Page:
What Is a Guarantor – and What Do They Do?
When making some of the biggest and most important financial commitments in our lives, many of us are asked to supply details for a guarantor. Generally speaking, we all know that that means someone to guarantee that we are eligible for the commitment in question, but what exactly does that mean, and what do they actually have to do?
Having an adequate and reliable guarantor is essential in any contract where a lender needs extra confidence in your application. It’s not always casting aspersions on your ability to repay, but rather, it’s an extra safety net for you and your lender.
However, only a few people in your life may be regarded as adequate guarantors. Why is this? Let’s dive in and take a glimpse at what this all means for your loan applications and other credit surveys.
What Is a Guarantor?
Simply put, a guarantor is someone you name who can provide payments for you in the event that you cannot. Guarantors are often required when taking out unsecured loans, mortgages, or rental agreements. Essentially, the guarantor is a third party in the contract who the loaner, bank, or property owner can contact if you cannot make your payments (be it loan payments, rent, etc.).
But, should the loaners or property owners have to contact the guarantors, what exactly are they expected to do?
What Do Guarantors Do?
If the bank, lender, or property owner has to reach out to the guarantor, it will be to receive the payment(s) that you have failed to make. For instance, if you have arranged a direct debit agreement and you don’t have sufficient funds, the lender will seek out the guarantor to make up the difference, and will be legally required to pay what you owe on your behalf.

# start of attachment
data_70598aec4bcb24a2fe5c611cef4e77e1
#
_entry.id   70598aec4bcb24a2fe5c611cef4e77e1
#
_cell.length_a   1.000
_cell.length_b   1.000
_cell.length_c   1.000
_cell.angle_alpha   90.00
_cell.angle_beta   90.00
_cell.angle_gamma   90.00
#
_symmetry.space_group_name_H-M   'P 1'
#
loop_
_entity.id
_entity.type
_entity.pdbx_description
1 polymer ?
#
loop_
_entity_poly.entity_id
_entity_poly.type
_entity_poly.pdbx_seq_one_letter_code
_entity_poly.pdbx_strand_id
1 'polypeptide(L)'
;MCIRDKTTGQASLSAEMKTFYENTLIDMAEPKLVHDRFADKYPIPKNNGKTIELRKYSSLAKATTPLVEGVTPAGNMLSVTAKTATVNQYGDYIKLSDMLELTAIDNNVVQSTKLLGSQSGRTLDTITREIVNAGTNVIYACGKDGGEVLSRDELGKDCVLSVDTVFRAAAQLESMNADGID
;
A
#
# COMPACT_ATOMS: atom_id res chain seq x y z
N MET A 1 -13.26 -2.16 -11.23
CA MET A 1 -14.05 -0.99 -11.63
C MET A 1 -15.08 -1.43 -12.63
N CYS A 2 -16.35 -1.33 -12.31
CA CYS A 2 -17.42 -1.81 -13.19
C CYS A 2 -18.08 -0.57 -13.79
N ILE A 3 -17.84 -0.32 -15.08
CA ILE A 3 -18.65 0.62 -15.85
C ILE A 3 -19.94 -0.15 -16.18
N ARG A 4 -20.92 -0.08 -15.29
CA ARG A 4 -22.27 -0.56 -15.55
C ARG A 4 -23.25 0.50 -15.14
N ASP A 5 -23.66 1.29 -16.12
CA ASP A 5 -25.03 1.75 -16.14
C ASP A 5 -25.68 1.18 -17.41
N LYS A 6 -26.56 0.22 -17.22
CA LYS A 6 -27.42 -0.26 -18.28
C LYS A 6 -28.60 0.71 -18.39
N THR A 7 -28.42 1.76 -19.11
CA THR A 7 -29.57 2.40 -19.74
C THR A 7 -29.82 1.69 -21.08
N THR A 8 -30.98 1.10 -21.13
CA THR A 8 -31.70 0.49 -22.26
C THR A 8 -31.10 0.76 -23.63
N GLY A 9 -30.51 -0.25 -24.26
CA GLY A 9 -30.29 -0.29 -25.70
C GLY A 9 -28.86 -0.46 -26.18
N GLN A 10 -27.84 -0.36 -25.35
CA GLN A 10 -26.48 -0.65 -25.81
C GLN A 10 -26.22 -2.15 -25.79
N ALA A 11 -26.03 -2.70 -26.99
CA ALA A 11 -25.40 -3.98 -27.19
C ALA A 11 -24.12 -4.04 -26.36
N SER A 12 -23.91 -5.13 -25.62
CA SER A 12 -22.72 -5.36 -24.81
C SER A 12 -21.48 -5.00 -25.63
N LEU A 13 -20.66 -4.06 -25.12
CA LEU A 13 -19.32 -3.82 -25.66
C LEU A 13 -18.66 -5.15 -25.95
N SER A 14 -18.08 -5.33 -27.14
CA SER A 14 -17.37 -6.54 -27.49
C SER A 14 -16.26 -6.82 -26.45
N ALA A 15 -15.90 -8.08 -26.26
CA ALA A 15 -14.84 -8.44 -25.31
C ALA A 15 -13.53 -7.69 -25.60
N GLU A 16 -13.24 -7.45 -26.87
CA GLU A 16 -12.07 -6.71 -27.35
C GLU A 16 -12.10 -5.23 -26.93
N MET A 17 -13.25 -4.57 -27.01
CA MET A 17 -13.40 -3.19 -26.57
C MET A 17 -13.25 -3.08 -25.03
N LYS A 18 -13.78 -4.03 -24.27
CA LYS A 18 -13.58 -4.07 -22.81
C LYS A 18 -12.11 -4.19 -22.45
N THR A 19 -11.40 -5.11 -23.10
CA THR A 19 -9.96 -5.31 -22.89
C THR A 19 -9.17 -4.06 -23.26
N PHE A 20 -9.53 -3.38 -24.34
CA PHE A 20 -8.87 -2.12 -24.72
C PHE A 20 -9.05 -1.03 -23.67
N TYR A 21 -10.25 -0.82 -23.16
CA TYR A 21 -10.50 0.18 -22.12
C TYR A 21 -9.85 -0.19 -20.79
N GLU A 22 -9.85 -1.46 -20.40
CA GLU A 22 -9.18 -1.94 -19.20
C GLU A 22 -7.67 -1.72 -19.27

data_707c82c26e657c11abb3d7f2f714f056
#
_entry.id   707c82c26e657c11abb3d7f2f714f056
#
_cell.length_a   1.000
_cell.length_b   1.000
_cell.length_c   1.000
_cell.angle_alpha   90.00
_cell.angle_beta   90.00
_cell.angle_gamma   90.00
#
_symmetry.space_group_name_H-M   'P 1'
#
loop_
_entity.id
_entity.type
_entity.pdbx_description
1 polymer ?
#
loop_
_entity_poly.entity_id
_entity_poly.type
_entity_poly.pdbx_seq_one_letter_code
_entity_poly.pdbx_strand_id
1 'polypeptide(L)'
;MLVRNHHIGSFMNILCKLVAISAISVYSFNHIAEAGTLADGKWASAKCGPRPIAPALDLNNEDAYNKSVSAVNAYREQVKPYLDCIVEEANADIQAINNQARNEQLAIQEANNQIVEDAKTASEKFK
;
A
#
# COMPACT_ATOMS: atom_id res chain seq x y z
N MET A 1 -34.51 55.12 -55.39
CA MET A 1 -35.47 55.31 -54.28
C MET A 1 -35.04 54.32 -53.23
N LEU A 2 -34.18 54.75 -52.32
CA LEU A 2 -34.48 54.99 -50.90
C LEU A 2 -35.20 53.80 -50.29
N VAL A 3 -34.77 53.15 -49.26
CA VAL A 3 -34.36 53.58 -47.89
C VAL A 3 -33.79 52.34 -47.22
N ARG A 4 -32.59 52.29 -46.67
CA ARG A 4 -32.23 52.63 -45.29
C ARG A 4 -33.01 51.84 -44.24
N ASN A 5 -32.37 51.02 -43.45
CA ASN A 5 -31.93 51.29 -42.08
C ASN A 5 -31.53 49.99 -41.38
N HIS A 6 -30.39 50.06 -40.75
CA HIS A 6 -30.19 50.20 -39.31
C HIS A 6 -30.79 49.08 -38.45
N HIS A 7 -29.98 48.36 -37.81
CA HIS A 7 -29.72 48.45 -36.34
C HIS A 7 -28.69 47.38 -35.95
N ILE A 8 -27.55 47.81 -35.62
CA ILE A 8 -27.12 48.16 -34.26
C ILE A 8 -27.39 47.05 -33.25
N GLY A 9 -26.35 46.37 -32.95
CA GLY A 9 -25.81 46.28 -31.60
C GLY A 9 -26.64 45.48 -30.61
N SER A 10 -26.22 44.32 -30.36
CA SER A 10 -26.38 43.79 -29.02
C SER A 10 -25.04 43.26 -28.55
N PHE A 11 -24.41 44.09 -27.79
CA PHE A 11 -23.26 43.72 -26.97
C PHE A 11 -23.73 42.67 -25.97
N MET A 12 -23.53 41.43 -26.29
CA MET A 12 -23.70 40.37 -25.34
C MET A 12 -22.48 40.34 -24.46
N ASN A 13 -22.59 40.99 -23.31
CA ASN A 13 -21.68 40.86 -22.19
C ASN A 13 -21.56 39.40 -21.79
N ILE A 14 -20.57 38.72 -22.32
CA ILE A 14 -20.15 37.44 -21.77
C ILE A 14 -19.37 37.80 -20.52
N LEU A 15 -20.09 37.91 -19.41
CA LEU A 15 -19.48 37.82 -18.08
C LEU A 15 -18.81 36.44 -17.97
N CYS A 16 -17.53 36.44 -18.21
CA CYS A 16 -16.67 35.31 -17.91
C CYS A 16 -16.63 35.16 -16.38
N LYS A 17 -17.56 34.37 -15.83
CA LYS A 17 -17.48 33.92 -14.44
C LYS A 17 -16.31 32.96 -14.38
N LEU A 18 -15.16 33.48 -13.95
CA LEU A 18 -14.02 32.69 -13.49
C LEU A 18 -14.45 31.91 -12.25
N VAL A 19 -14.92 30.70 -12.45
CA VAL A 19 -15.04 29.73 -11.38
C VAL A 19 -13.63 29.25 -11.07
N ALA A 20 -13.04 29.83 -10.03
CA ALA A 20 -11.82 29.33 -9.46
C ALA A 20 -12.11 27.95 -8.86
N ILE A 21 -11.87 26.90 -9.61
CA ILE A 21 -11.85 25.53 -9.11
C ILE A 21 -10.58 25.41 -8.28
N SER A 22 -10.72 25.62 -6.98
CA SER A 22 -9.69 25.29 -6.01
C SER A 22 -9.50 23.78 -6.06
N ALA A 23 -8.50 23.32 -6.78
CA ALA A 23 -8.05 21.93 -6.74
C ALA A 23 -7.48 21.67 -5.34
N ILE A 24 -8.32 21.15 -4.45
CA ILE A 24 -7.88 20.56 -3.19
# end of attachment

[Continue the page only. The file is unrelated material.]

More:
Reaching out to a guarantor is usually a worst-case scenario for lenders and, in most cases, doesn’t happen. If you don’t make a scheduled payment, then companies or lenders in question will reach out to you first. They will try to get their owed money from you and will only reach out to the guarantor if the amount due is outstanding and if they have tried and failed to reach you in multiple ways.
However, if it does reach the point where they cannot get in contact with you and you have still not managed or attempted to make your payments, then they will have few options remaining.
If your guarantor does not make the payments on your behalf, then the lender or property owner could take them to court for the amount due. As they will have agreed to take on those debts, should they occur, they will become responsible for them in your absence. This is why your guarantor must understand the full legal ramifications should you default on your arrangements.
When Could You Need a Guarantor?
As mentioned, guarantors are often required when taking out personal loans, mortgages and even more frequently when it comes to rental agreements.
Essentially, lenders in question will need proof that, should you not be able to make your payments, they will still be able to get what they are due. This can be the case even with payday loans and properties – it’s all about confidence.